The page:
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Chinese splurged $28.6 billion on US real estate
By Juwai, 03 August 2015
Juwai Co-CEO Simon Henry to share insights on Chinese consumer purchasing at Inman Connect SF, 7 August @ 10:20am.
Chinese have surpassed Canadians to be the biggest group of international investors in the US – splurging US$28.6 billion on American property in 2014 alone.1
Charting a 9% increase from the year before to overtake second-placed Canadians who merely spent US$11.2 billion on US real estate, Chinese buyers now make up 16% of total foreign investors in the US, purchasing 28% of total international sales by dollar volume.1
Of equal significance is the fact that the average buying price of Chinese buyers is much higher at US$831,800 – making them by far the most extravagant group of international investors when compared to the average price of US$499,600 for other foreign buyers, and the average US house price of US$255,600.1
Read more about how Chinese big spenders are taking on the world here!
Local vs. International Chinese buyers
That doesn’t mean they’re all buyers from China, though.
Of the Chinese buyers in the US, 49%, are already residents living there, while 43% are non-residents from outside of the US.1
Here on Juwai.com, we see Chinese buyers both from China and from the US looking at US properties. They’re not evenly divided across all 50 states either, but rather clustered in key regions and cities. California, New York, Hawaii, Texas and New Jersey are home to 64.8% of all Chinese Americans.4
Interestingly, Juwai.com search trends show that locations with the fastest-growing demand for mainland Chinese buyers are not actually the traditional Chinese-American population centres, even though these still have the largest share of buyer interest.
And as Chinese buyers from mainland China continue to seek out new locations, the potential opportunities for agents and brokers across the US expand.4
Intended use of US property
39% intend to use the property as their primary residence1, which makes sense considering the US is the top immigration destination for Chinese HNWIs.2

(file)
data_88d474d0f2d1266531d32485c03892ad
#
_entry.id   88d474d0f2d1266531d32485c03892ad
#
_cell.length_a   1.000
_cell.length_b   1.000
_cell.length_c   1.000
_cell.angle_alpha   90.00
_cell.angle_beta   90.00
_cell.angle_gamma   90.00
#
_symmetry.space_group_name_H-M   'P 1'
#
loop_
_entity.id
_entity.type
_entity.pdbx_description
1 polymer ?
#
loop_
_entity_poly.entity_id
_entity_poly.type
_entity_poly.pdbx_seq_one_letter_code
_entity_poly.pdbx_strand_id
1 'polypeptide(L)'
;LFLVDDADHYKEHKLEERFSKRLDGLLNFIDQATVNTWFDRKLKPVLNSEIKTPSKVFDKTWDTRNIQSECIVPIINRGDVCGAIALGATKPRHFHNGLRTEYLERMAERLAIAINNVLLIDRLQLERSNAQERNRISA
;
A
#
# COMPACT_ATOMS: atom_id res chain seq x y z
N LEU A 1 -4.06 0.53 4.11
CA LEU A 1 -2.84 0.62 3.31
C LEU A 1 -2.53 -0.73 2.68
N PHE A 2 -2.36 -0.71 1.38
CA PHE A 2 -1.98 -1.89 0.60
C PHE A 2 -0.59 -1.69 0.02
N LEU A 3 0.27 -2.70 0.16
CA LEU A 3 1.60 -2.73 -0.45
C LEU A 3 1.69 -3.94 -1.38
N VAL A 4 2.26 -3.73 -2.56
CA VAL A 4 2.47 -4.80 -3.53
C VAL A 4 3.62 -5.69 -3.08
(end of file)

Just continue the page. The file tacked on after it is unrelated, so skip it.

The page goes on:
76% of Chinese-American adults are foreign-born.5
Another 23%, however, buy with rental investment in mind1 – an astute move with the US known to provide better rental ROI (Return on investment) over other countries, such as Australia, Canada, and the UK.3
Meanwhile, 7% buy a home in the US as a private accommodation for their children studying in the US1, which can also double up as a vacation home.
Chinese buyers’ favourite US cities and states
In terms of the most popular state in the US, California is a clear favourite1, 2 – Juwai data shows that 36.2% of Chinese buyers are looking at the Golden State.4
New York and Florida take the second and third spots, whilst Washington and Texas make up the remaining top American states preferred by Chinese buyers.4
When it comes to top cities in the US though, three cities rank consistently at the top: New York, Los Angeles, and San Francisco.2, 4 Nevertheless, Juwai data reveals an enduring trend whereby Chinese buyers are increasingly seeking newer opportunities and locations all over the US.
Other cities trending with Chinese buyers in 2014 on Juwai.com include Seattle, Detroit, Orlando, Houston, Boston, Atlanta, San Diego, Irvine, San Jose, Honolulu, Las Vegas, and Chicago.4
Juwai’s Simon Henry on Chinese buyers @ Inman Connect SF
Don’t miss Simon Henry at Inman Connect SF! Hear Simon divulge the latest trends and research on Chinese buyers, purchasing demand, the impact on real estate industries worldwide, and how to capture some of this market.
Session: Connecting with Chinese Buyers: Going Beyond the Surface to Understand & Unlock the Opportunity
7 August 2015 (Friday) • 10:20am - 10:40am • Hilton Grand Ballroom, Hilton San Francisco Union Square
Full details here!
Sources: 1. National Association of REALTORS (NAR) “2015 Profile of Home Buying Activity of International Clients” Report; 2. Hurun Report “Immigration and the Chinese HNWI 2014”; 3. The Economist; 4. Juwai “2015 Chinese-American Real Estate Report”; 5. Pew Social Trends Report, NBC News (25 August 2014)